Foxtel has reshuffled its senior executive team in a bid to reset its operating model:
Foxtel has reshuffled its senior executive team, promoting Les Wigan and Lesley Portwain to newly created roles across its broadcast and streaming operations, reporting to chief executive Patrick Delany…
Mr Delany said the departure of Mr Smith gives Foxtel the opportunity to bring forward its plans to reset its operating model.
“This will involve bringing best-in-class digital technology, including that created for the Kayo Sports streaming platform, across the entire group with the aim of delivering a material improvement in efficiency and customer experience.”
Foxtel reminds me of Blockbuster. A dominant incumbent caught out by changing technology.
After holding a near monopoly over cable television, and fleecing consumers with exorbitantly expensive subscription packages, its profit margins are being crunched as cheaper video-on-demand (VOD) services like Netflix and Stan take over and force it to compete:
To make matters worse for Foxtel, the Australia’s VOD streaming market is becoming increasingly crowded and competitive, with incumbents Foxtel, Netflix, Stan, Amazon and Hayu being joined by offerings from Apple, Alphabet, Disney, Facebook, Hulu, HBO, CBS and NBC.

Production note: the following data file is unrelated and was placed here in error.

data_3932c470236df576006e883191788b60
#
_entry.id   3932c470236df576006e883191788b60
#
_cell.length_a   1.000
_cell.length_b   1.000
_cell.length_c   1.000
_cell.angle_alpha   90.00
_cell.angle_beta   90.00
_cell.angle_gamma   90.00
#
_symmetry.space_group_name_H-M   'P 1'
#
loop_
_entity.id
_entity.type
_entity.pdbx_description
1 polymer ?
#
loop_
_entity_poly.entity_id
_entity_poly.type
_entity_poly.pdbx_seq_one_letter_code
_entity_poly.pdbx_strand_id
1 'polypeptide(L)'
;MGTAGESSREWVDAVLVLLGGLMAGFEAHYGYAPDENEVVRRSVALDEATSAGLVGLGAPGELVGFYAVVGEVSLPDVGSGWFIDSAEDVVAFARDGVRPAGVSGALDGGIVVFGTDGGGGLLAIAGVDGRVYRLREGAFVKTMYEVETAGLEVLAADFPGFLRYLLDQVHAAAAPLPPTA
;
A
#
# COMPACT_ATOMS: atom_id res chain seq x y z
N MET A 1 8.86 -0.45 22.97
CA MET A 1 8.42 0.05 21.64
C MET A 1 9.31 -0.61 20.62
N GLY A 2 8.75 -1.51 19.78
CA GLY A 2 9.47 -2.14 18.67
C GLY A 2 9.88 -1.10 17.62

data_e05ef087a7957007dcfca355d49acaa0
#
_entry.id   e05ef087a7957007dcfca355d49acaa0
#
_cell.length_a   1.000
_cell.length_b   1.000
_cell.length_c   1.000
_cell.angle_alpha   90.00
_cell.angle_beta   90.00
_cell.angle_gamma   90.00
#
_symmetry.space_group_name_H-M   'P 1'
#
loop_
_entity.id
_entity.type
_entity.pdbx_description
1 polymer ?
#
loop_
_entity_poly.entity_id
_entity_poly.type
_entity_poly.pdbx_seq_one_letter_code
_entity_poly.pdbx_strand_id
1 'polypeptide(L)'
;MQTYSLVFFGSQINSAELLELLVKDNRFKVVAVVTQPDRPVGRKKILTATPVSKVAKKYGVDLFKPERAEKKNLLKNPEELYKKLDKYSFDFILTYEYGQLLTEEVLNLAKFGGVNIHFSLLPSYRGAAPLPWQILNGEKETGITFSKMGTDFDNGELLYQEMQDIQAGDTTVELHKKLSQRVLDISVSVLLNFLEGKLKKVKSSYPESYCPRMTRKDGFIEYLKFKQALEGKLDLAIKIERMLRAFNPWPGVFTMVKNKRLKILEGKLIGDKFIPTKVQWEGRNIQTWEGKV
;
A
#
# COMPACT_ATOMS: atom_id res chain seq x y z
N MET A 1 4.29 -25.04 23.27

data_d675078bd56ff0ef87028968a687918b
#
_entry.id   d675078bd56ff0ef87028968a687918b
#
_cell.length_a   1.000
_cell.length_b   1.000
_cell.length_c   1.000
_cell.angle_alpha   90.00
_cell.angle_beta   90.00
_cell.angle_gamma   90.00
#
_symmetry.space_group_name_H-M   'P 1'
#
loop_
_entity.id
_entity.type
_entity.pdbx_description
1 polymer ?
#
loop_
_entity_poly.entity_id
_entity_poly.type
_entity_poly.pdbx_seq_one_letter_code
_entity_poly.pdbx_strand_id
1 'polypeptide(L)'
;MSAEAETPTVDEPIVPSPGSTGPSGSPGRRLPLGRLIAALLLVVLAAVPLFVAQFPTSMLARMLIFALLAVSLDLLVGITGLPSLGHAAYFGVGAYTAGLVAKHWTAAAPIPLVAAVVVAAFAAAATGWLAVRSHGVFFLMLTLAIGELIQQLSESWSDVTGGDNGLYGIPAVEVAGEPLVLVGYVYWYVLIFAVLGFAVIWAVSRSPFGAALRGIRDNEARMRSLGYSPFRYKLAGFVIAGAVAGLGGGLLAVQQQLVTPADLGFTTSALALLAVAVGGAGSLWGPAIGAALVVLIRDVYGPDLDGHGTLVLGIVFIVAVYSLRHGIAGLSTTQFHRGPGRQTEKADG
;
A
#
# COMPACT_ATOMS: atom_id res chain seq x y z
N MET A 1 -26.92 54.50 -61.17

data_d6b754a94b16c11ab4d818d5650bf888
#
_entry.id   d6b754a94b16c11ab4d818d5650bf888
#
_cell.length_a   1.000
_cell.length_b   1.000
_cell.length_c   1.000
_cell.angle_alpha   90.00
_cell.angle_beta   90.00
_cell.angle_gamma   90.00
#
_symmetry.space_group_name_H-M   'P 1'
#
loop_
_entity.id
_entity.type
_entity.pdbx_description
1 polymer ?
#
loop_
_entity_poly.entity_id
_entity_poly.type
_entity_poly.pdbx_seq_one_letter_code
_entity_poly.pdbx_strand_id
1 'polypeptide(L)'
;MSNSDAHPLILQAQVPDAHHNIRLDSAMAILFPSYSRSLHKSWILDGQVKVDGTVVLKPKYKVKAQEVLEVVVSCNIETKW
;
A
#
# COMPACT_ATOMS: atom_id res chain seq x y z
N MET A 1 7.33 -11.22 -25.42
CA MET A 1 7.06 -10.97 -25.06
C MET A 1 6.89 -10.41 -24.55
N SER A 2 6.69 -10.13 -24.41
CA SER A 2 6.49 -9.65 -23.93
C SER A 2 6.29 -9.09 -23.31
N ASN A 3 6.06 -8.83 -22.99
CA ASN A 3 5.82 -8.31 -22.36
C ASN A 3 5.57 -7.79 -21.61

Foxtel will be the biggest loser as it is forced to pivot from high margin cable services to low margin online streaming.
Consider Netflix, which recently passed Disney as the largest media company in the world. It has a global reach of some 120 million subscribers, very deep pockets, lots of first party content that is unavailable elsewhere and appeals to a variety of tastes.
Netflix is unburdened by legacy hardware like set top boxes attached to traditional cable. This keeps its costs lower and enables Netflix to offer Australian subscriptions for as low as $10. This is well below Foxtel’s cheapest offering and, arguably, provides much deeper content.
Netflix’s technology is also superior. Its App works seamlessly on most devices, allows content to be downloaded offline, time stamps progress, and rarely crashes.
Amazon, Disney, and Apple are also global behemoths with very deep pockets and expanding first party content.
With barriers to entry smashed, the best Foxtel can hope for is to stem the loss of subscribers through its sports offering. But ultimately, it cannot beat the internet.